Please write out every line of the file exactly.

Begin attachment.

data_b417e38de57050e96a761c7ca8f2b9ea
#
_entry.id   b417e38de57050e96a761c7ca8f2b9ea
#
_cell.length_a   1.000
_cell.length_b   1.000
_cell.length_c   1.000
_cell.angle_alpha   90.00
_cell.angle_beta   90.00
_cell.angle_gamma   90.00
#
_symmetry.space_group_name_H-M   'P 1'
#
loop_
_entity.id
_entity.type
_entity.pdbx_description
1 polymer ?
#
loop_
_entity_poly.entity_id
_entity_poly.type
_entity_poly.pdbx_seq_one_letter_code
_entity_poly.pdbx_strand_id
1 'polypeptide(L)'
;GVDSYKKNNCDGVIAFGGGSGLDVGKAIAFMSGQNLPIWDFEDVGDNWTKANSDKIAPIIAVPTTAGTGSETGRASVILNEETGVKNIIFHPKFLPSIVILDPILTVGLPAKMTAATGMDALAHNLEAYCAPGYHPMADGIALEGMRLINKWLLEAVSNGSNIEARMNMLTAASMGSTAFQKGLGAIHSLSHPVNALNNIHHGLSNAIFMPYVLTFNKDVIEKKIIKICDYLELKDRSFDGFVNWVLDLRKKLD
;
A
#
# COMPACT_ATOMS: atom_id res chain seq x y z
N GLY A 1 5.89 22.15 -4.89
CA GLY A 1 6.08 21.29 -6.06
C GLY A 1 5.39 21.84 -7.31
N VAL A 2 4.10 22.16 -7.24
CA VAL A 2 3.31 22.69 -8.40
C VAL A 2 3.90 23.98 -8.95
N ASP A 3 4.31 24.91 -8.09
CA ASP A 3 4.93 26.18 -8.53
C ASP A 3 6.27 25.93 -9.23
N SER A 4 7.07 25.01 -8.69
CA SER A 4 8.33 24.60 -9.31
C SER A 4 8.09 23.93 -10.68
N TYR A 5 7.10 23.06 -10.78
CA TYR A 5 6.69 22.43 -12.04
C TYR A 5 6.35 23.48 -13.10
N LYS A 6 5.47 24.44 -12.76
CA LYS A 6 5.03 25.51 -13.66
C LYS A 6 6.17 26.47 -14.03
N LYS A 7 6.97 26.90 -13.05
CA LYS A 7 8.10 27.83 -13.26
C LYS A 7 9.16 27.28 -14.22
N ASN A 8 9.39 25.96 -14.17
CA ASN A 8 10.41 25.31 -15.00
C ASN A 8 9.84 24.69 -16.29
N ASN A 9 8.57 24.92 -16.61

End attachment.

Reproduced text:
data_b417e38de57050e96a761c7ca8f2b9ea
#
_entry.id   b417e38de57050e96a761c7ca8f2b9ea
#
_cell.length_a   1.000
_cell.length_b   1.000
_cell.length_c   1.000
_cell.angle_alpha   90.00
_cell.angle_beta   90.00
_cell.angle_gamma   90.00
#
_symmetry.space_group_name_H-M   'P 1'
#
loop_
_entity.id
_entity.type
_entity.pdbx_description
1 polymer ?
#
loop_
_entity_poly.entity_id
_entity_poly.type
_entity_poly.pdbx_seq_one_letter_code
_entity_poly.pdbx_strand_id
1 'polypeptide(L)'
;GVDSYKKNNCDGVIAFGGGSGLDVGKAIAFMSGQNLPIWDFEDVGDNWTKANSDKIAPIIAVPTTAGTGSETGRASVILNEETGVKNIIFHPKFLPSIVILDPILTVGLPAKMTAATGMDALAHNLEAYCAPGYHPMADGIALEGMRLINKWLLEAVSNGSNIEARMNMLTAASMGSTAFQKGLGAIHSLSHPVNALNNIHHGLSNAIFMPYVLTFNKDVIEKKIIKICDYLELKDRSFDGFVNWVLDLRKKLD
;
A
#
# COMPACT_ATOMS: atom_id res chain seq x y z
N GLY A 1 5.89 22.15 -4.89
CA GLY A 1 6.08 21.29 -6.06
C GLY A 1 5.39 21.84 -7.31
N VAL A 2 4.10 22.16 -7.24
CA VAL A 2 3.31 22.69 -8.40
C VAL A 2 3.90 23.98 -8.95
N ASP A 3 4.31 24.91 -8.09
CA ASP A 3 4.93 26.18 -8.53
C ASP A 3 6.27 25.93 -9.23
N SER A 4 7.07 25.01 -8.69
CA SER A 4 8.33 24.60 -9.31
C SER A 4 8.09 23.93 -10.68
N TYR A 5 7.10 23.06 -10.78
CA TYR A 5 6.69 22.43 -12.04
C TYR A 5 6.35 23.48 -13.10
N LYS A 6 5.47 24.44 -12.76
CA LYS A 6 5.03 25.51 -13.66
C LYS A 6 6.17 26.47 -14.03
N LYS A 7 6.97 26.90 -13.05
CA LYS A 7 8.10 27.83 -13.26
C LYS A 7 9.16 27.28 -14.22
N ASN A 8 9.39 25.96 -14.17
CA ASN A 8 10.41 25.31 -15.00
C ASN A 8 9.84 24.69 -16.29
N ASN A 9 8.57 24.92 -16.61